Mother NaturePhoto by Jean Marzollo, all text © Irene O’Garden, 2014

To listen to this post, please click here: Infant C and Infant B

It was wonderful to be part of the Chappaqua Children’s Book Festival again this year. I gussy up as Mother Nature on behalf of my book “Forest, What Would You Like?” but also offer my other children’s books.

Among my sales that day, two in particular gave me pause. The first was a beaming woman, who bought a copy of “Maybe My Baby” to add to a large basket of books she carried.

“Inscribe it to Charlotte, “she said, naming one of the world’s more notable grandchildren, born just the day before. The basket would soon be delivered to two residents of Chappaqua—one a former and one perhaps a future President.

Of course I was thrilled to have my book included—I felt like a marmalade-maker getting the Royal Warrant: “By appointment to her Majesty the Queen.”

But later a quieter, plainer woman came by. She picked up the same book.

“I work with infants,” she said. She read the book and nodded. “I’ll take it.”

“I’m so happy. To whom shall I inscribe it?”

“Infant B,” she answered. I did so, feeling a choke of emotion. She was gone before I could ask her anything else.

Infant C will want for nothing and I eagerly hope she and her family enjoy my book.

But for Infant B—at such risk a name has not been given—mine may be the only book. A greater, humbling and grief-streaked honor.

 

 

 

Angle Matters: A Writer Wednesday Post

October 16th, 2013 | Posted by Irene in Essays - (4 Comments)

 

Pisa1Tower Angle, photo and all text ©Irene O’Garden 2013

To listen to this post, please click hereAngle Matters

You know her, but do you know her from this angle? Fine-boned, luminous, pearly-white, she rises from the vivid green in the company of well-proportioned alabaster relatives.

From this angle, we enter and climb this narrowstepped, carefully-restored marble privilege. Feel the tower’s kinesthetic truth in the angle of our ankles, our limbs teetering out, then in, our tilting spines spiraling up the dim cramped stairway like passing through the tight and curling body of a dark seashell until we dizzily emerge into the blinding blue air at the top.

From this angle, terracotta roofs lead the eye like flagstones to the brushy olive hills and the iris-blue Appenines. Who knew she was so beautifully sited?

There’s a definite jolt of pleasure in seeing a famous landmark (or a person) from the angle you expect. Even if a pizza box trained you.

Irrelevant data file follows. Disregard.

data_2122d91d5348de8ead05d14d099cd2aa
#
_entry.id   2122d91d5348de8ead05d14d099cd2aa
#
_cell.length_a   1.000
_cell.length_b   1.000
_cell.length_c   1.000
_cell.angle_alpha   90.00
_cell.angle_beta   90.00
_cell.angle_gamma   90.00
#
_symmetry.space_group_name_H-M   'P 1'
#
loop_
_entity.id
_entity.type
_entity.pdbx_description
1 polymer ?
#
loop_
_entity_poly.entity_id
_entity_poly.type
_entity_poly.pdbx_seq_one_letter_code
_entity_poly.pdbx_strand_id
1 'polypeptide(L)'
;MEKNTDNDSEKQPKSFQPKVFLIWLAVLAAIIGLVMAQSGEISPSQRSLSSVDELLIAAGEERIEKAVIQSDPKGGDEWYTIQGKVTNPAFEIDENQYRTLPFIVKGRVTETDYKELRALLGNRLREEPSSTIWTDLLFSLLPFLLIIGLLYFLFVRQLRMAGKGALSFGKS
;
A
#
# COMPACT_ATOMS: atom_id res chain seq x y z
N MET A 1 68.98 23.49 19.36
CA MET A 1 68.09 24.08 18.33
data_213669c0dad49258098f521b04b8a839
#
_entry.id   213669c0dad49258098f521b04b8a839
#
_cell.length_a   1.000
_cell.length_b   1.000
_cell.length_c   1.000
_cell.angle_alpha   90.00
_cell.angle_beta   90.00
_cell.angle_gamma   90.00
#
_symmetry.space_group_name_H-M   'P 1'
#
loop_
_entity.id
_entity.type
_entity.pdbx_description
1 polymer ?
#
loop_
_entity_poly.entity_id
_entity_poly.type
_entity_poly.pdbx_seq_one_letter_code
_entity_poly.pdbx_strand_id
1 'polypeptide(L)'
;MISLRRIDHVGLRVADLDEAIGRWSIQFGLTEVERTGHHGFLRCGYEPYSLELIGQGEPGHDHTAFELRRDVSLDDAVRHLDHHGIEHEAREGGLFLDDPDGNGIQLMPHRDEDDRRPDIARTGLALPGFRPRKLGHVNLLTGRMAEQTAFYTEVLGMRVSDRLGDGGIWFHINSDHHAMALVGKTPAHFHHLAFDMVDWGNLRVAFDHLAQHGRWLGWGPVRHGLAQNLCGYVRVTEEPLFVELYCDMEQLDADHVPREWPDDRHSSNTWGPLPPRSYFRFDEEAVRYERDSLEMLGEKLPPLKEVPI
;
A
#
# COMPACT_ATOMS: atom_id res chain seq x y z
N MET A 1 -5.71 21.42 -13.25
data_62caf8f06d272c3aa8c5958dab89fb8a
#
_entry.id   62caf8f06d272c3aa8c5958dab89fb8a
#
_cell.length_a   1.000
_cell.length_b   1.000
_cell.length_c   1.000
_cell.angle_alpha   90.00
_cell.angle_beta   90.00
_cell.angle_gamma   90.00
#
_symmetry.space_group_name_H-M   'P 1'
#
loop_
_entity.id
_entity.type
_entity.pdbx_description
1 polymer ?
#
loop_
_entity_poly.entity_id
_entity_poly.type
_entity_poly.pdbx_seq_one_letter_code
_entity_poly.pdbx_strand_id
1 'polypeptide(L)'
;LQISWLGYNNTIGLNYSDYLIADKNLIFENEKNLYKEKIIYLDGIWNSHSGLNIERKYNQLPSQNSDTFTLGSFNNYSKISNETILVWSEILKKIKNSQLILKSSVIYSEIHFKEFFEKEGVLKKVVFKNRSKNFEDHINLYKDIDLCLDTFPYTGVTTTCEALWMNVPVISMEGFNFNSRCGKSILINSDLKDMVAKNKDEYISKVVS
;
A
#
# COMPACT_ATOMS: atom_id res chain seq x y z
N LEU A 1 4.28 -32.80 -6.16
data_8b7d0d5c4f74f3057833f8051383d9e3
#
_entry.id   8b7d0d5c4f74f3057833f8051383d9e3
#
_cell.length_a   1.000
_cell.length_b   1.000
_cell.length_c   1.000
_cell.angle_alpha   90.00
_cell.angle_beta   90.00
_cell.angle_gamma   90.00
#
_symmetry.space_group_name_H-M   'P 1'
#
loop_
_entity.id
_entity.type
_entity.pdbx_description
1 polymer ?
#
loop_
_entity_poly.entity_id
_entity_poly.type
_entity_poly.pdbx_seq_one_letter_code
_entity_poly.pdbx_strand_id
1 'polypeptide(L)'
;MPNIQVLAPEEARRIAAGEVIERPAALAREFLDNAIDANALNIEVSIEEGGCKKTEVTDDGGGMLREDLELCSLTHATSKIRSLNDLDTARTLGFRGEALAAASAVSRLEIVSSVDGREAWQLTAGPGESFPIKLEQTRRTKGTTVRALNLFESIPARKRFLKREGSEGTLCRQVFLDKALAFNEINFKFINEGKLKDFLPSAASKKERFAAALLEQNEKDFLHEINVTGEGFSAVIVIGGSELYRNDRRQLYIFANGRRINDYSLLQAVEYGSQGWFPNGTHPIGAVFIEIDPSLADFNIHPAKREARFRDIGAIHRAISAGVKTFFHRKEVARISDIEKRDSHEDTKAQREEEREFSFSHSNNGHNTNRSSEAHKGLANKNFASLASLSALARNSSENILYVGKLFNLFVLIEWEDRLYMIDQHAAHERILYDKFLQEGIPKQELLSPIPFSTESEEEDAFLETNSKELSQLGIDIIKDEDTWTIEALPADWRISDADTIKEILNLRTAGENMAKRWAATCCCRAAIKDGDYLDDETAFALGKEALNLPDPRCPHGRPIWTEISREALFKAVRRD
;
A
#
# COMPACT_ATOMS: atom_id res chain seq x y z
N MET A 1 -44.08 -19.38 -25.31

But we live in a world of three dimensions, a world of innumerable angles.

Let’s look around, above, beneath, behind the flat screens in our hands and our minds. Let’s play with a few acute and obtuse angles before we declare the “right” angle. Sometimes the rightest angle is several degrees from plumb. So Pisa teaches.

 

Finding a new angle lately?

 

Had a wonderful time at the Chappaqua Children’s Book Festival. Frank Becerra of the Journal News took this great shot!

 

Gaudi eyeDivine Eye, photo and all text © Irene O’Garden, 2013

To listen to this post, please click here:Soulgrowing

Greetings, dear friends. I missed you in September, yet felt you at my side pointing out things and asking questions during our three-week spirit-quenching sojourn in Mediterranea—

While I’m not sure how much of the trip I’ll share here, or even what wants to be worded or painted,  this image feels like its emblem.

Sagrada Familia is the colorful, starry-pinnacled, unfinished basilica whose towers grace many a Barcelona guidebook.  It was designed by Antoni Gaudi, and the photos I’d seen made me think his work quirky. Novel, but arbitrary.  Travel throws my ignorance in high relief, and thereby grows my soul.

The exterior is indeed colorful, syncopated, idiosyncratic, but for now, step out of the hot Spanish noon through the massive bronze doors into cool dim, which in a moment opens on a silver grove dappled with light: golden and white and the rotating wheel of the spectrum.

You are in a spiritual translation of a forest. In this shapely generous space, stone trunks rise, twist, branch, uphold a curved and jagged honeycomb of sky. At one end, through Gaudi’s mastery of mathematics, construction, light, design, and materials, saturated in his love of his work, of nature and of his divine “Client,” he translates the sun for us. It becomes the very Eye of God, and unlike our sun, we can look into it.

Free of cliché, of visual dogma. “This interior gives me faith in the future of human spirituality, “I whispered to John. Fresh, harmonic, flexible. Room for souls to grow.

Gaudi began work on the basilica 1883 and completed but a quarter of his design in his lifetime. He was at peace.  “My client is not in a hurry, “ he said.  Work continues, and according to today’s Huffington Post, plans are to complete it by 2026, the centennial of the architect’s death.

 

 

Omission Resolved!

Apparently the file I recorded of My Shadow (as requested by more than one reader) malfunctioned. Here is is again for My Shadow fans!

My Shadow

 

The Lit Biz

Busy times ahead—this Saturday, October 5, I am proud to be part of the Chappaqua Children’s Book Festival with the gifted artist/illustrator Pat Schories. 2pm Sunday, I’ll joyfully be at the Gardiner, New York Library, where Carol Montana is producing a reading of my Off-Broadway play Women On Fire. Q and A will follow. Please join me if you are in either neighborhood! News next week about a wonderful print anthology in which I am delighted to be included.

 

 

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